(Reuters) - The U.S. Centers for Disease Control and Prevention (CDC) said on Thursday it has recommended a new type of HIV testing that utilizes diagnostics that can detect infection up to three to four weeks faster, potentially preventing the spread of the virus that causes AIDS.
The CDC is recommending so called HIV combination tests that can detect the virus as well as specific antibodies in the blood that would show the body is reacting to the presence of the virus.
Currently available HIV combo tests are made by Abbott Laboratories and Alere Inc.
Nearly 1 in 6 people living with HIV in the United States do not know they have the virus, according to the CDC. That means they may unknowingly transmit the virus as well as be delaying treatment for themselves.
Roughly half of the estimated 50,000 new HIV infections each year are transmitted by people who do not know they are HIV-positive, the CDC said.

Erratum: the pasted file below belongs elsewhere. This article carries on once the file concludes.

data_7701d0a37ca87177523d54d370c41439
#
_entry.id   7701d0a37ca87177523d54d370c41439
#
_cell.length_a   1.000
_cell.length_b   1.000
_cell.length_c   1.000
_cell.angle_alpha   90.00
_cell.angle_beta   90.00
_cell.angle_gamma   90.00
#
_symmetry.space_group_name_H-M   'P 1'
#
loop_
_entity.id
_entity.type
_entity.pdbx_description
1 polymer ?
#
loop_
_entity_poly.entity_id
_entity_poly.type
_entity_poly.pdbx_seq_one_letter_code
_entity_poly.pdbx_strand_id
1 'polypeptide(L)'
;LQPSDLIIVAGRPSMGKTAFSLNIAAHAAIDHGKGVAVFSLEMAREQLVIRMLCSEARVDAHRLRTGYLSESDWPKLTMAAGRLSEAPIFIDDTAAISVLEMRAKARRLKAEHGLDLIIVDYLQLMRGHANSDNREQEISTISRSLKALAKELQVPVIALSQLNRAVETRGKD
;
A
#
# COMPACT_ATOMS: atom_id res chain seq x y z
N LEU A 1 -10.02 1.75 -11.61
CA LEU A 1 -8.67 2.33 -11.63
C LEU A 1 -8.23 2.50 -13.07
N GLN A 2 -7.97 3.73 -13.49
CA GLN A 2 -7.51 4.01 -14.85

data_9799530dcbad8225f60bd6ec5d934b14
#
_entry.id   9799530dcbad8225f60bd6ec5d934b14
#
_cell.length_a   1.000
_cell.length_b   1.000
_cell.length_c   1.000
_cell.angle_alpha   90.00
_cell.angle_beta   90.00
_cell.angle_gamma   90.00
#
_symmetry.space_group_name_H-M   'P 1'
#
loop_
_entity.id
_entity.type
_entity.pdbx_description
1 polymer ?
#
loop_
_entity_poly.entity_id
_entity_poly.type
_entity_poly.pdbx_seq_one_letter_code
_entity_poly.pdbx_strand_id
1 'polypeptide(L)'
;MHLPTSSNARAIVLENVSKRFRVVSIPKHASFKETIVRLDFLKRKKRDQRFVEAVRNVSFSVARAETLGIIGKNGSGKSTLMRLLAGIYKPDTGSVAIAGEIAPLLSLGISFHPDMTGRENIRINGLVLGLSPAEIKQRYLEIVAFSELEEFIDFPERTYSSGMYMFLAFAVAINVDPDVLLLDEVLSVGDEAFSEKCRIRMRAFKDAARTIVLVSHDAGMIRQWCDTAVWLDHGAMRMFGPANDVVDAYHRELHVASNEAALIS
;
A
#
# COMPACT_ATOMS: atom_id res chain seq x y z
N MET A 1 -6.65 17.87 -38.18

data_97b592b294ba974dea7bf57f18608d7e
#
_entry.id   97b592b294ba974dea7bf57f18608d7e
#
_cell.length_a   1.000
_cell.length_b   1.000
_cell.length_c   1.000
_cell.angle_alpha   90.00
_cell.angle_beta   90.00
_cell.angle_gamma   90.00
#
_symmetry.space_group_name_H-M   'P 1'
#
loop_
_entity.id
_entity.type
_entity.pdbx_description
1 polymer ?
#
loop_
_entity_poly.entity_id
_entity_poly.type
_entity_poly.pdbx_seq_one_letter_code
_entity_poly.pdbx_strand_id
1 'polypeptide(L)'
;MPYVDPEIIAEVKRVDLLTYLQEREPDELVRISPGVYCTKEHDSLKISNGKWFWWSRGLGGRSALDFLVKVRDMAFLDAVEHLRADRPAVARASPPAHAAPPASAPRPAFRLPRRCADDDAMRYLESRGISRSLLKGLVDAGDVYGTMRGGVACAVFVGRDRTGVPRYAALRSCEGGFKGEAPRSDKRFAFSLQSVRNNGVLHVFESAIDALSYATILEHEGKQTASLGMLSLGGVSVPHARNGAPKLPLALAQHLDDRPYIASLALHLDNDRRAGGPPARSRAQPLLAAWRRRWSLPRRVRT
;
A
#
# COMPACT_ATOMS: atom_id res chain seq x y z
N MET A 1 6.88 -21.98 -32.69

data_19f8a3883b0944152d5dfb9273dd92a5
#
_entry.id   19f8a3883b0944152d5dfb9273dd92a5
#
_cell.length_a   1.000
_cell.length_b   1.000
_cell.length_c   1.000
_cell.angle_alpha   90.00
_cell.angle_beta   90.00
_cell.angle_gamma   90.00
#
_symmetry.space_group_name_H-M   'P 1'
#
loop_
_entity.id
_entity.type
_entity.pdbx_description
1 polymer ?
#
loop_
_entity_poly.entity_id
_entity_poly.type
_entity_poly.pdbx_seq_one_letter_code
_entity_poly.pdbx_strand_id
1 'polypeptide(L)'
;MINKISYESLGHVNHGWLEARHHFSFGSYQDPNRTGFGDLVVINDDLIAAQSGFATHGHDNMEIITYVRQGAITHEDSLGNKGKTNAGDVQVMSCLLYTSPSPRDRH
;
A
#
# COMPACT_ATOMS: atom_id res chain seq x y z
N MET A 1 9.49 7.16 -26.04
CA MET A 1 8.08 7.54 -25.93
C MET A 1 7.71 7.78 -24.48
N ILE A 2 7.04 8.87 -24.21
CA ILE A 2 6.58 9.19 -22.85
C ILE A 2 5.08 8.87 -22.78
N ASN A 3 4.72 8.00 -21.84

Speedier diagnosis is critical since many new infections are transmitted by people in the earliest stage of infection, the CDC said.
"With consistent and widespread use of this new testing method, we can diagnose people several weeks earlier than before," the CDC said in a statement, adding that it is encouraging medical testing laboratories to adopt the new approach as quickly as possible.
(Reporting by Bill Berkrot)
- Disease & Medical Conditions
- Infectious Diseases
- HIV testing